The world’s largest cruise ship company is having a big month — following a monumental Cuba announcement, Carnival Corporation is reporting better-than-expected quarterly profits.
According to a report released Wednesday, Carnival Corp. surpassed analyst predictions for revenues and profits in the first quarter of 2016, ending Feb. 29.
Buoyed by lower fuel costs and higher pricing in areas like the Caribbean, the Doral-based cruise company reported revenues at $3.65 billion, compared to $3.5 billion in the same period last year, beating forecasts of $3.62 billion by Zacks Investment Research.
Net income nearly tripled from $49 million, or 6 cents, in the first quarter of 2015, to $142 million, or 18 cents, in 2016. Earnings per share about doubled to 39 cents, surpassing analyst forecasts of 31 cents.
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“Our company is off to a strong start this year,” Carnival Corp. president and CEO Arnold Donald told investors in a Wednesday morning call.
Carnival Corp. owns 10 brands: Carnival Cruise Line, Princess Cruises, Holland America Line, Seabourn, AIDA Cruises, Costa Cruises, Cunard, P&O Cruises, P&O Cruises Australia and its newest brand, traveling to Cuba in May, Fathom.
$3.65 billion Carnival Corp.’s revenues for the first quarter of 2016, up from $3.5 billion during the same period in 2015.
Part of Carnival Corp.’s success is a decrease in costs coupled with strong bookings, Donald said. Gross cruise costs, including fuel, were down 6 percent. Fuel expenses alone were nearly half of what they were during the first quarter of 2015, at $187 million, compared to $318 million.
Prices for cruises are also up in North America and Europe. The Caribbean itineraries, which represent almost half of the cruise company’s deployments during the first quarter, have seen the biggest pricing jumps as its lines have adjusted inventory in the region.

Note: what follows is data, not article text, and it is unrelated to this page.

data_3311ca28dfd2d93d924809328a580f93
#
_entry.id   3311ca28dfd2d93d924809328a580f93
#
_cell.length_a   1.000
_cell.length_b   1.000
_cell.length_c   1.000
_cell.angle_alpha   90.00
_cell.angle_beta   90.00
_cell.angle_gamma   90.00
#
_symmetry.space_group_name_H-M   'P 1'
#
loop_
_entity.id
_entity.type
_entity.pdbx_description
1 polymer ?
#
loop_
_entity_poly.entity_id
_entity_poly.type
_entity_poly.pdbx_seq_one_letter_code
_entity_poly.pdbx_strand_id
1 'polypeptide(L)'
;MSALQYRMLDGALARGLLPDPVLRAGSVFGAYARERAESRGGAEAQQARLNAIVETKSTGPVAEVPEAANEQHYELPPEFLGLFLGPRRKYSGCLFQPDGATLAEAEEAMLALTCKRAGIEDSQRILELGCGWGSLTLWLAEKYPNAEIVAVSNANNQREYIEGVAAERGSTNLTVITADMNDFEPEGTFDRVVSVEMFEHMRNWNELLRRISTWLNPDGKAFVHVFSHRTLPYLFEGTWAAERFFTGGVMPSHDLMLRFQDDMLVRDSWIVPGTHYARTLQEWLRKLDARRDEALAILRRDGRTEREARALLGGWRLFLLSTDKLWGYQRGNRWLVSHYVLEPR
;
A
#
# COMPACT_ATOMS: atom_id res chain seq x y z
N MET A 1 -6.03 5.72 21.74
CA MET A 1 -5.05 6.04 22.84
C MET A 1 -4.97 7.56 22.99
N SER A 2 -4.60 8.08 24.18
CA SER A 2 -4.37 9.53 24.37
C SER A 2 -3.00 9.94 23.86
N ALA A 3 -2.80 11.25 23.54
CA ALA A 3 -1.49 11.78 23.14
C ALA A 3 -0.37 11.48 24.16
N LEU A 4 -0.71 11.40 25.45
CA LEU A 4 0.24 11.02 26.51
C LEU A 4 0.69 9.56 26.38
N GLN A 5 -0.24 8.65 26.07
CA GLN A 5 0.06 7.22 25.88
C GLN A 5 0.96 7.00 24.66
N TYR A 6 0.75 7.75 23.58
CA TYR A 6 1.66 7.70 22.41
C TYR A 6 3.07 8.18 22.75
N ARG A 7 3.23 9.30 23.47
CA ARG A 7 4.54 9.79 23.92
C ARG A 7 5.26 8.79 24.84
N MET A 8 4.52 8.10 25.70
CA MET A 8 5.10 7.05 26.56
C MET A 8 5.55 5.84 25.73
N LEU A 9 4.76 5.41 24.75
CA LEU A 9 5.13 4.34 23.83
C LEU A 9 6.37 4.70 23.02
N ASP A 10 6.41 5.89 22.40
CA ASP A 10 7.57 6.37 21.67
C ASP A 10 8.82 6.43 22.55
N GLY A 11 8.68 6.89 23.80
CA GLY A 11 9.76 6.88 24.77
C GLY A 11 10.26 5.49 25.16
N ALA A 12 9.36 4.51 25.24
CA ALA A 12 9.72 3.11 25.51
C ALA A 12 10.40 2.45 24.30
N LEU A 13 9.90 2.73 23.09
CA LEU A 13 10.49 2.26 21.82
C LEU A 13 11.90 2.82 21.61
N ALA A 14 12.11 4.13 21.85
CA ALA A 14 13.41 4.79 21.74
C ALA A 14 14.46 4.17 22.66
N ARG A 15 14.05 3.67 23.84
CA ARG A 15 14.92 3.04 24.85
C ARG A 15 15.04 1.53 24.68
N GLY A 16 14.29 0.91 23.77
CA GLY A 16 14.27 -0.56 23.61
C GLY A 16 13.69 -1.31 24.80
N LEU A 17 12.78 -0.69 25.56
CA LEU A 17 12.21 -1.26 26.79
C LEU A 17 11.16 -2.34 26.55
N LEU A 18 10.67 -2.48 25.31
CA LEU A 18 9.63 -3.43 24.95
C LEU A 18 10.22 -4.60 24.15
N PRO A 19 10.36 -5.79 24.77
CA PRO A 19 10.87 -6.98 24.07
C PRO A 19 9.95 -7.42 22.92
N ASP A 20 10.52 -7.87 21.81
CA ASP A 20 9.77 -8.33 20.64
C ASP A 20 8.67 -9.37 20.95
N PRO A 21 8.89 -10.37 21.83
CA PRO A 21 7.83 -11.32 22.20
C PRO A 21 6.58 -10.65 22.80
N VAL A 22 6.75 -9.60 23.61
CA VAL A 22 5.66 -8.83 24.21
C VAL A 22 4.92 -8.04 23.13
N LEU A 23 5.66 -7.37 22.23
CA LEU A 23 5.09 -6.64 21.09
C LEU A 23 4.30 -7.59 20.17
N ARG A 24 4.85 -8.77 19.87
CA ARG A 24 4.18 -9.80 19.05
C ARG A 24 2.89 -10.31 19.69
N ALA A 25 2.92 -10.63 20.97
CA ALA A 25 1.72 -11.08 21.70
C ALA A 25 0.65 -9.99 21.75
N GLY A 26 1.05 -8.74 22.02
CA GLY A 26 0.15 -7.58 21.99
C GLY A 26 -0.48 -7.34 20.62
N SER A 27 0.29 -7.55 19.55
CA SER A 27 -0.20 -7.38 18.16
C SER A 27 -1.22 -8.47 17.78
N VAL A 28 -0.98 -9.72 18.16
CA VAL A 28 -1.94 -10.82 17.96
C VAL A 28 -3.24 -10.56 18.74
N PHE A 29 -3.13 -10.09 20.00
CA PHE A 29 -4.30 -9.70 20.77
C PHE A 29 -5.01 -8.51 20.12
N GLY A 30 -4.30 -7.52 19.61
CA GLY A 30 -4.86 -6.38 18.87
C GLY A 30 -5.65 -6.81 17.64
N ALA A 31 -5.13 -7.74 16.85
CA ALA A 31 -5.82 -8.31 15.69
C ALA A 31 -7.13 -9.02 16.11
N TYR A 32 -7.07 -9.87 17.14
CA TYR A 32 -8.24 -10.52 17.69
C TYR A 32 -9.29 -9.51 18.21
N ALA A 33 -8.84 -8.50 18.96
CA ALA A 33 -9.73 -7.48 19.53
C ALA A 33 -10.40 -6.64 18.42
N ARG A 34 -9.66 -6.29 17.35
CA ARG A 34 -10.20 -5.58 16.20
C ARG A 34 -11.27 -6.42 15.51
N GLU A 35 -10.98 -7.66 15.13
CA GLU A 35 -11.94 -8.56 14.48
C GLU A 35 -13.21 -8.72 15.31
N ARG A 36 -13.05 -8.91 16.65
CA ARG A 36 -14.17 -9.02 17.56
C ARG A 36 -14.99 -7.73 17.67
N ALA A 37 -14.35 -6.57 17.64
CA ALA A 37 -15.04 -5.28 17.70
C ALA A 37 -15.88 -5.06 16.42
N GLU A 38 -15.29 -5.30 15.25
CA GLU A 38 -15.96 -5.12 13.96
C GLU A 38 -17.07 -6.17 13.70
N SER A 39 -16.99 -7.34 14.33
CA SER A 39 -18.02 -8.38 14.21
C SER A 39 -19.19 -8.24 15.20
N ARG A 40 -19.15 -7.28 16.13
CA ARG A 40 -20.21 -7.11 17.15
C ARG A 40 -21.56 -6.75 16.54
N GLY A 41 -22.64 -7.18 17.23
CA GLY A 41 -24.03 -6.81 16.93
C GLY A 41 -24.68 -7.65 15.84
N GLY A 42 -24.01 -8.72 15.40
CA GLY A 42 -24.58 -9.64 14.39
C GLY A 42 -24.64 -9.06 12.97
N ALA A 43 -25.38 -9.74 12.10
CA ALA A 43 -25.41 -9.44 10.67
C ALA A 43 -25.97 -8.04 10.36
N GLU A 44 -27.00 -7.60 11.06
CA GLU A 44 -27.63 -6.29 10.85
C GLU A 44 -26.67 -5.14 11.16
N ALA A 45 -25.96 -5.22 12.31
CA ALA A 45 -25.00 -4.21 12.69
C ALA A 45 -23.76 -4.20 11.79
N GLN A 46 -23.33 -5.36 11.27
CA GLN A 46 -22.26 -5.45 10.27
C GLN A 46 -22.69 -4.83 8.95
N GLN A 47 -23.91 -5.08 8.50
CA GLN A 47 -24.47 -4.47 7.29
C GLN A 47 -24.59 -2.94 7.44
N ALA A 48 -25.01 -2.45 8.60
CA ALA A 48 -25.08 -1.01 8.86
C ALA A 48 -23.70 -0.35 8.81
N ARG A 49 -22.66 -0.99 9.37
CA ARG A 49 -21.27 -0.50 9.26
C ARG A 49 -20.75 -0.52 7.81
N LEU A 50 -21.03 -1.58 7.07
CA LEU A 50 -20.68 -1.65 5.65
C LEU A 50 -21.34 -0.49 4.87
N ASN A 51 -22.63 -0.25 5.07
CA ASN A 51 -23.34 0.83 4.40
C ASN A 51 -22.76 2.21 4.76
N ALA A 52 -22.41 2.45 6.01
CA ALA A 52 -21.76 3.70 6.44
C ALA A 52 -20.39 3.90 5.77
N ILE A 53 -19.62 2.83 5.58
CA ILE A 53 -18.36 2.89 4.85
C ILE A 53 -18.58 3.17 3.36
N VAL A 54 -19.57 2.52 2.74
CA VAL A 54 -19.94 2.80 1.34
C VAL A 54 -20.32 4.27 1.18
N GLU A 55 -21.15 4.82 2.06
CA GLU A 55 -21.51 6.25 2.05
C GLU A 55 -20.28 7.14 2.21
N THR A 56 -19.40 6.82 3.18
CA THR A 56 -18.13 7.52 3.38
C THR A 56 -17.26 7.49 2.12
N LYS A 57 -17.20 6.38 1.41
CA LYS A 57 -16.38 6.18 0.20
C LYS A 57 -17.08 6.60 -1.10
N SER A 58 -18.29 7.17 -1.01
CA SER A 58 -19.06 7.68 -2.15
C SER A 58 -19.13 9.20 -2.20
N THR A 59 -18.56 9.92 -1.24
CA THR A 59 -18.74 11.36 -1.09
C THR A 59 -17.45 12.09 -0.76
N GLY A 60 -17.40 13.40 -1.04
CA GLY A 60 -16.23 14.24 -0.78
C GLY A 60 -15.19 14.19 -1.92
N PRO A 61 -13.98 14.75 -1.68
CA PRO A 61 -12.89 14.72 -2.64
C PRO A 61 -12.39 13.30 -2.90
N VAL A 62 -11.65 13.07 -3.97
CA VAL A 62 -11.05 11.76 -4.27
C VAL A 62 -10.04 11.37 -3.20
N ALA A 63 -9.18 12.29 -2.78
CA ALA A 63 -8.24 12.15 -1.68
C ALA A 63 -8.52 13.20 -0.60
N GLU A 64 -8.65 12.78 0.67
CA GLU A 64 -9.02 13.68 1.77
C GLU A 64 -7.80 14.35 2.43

Europe, too, continues to do well despite geopolitical turmoil in the area, Donald said.
“Europe for the last several years has had some headwinds, from uneven economies to geopolitical matters,” Donald said in an interview. “Despite those characteristics we’ve continued to grow and do well there in terms of operating results — even in that environment we can perform.”
The emerging Chinese market — small in comparison to deployments elsewhere in the world — is growing passenger counts more quickly than other regions. Carnival deploys six ships in China — the most of any cruise company — with plans to add more.
Donald said he expects the Chinese market to continue contributing to the company’s growth this year.
$142 million Carnival Corp.’s net income for the first quarter of 2016, nearly triple what it was in 2015.
Carnival reported it is projecting earnings will range from 34 cents to 38 cents for the second quarter of 2016. The company increased its expected adjusted earnings for the year to $3.20 to $3.40 per share, up 10 cents from $3.10 to $3.40 per share.
But the company’s biggest announcement this year — gaining approval to sail to Cuba from the U.S. — is not expected to have a big financial impact. That’s because its 704-passenger Adonia, scheduled to split itineraries between Cuba and the Dominican Republic, is a small part of Carnival’s 100-ship enterprise.
“But that’s not the point,” Donald said. “Most importantly, we are gaining experience in working with Cuba so we can prepare the way once a larger volume of cruising takes place.”
He said each of Carnival’s brands is interested in adding Cuba to its itineraries in the future.
“Over time that is going to be tremendous refresher for the Caribbean,” Donald said.
Shares of Carnival Corp. closed at $52.37, up 5 percent.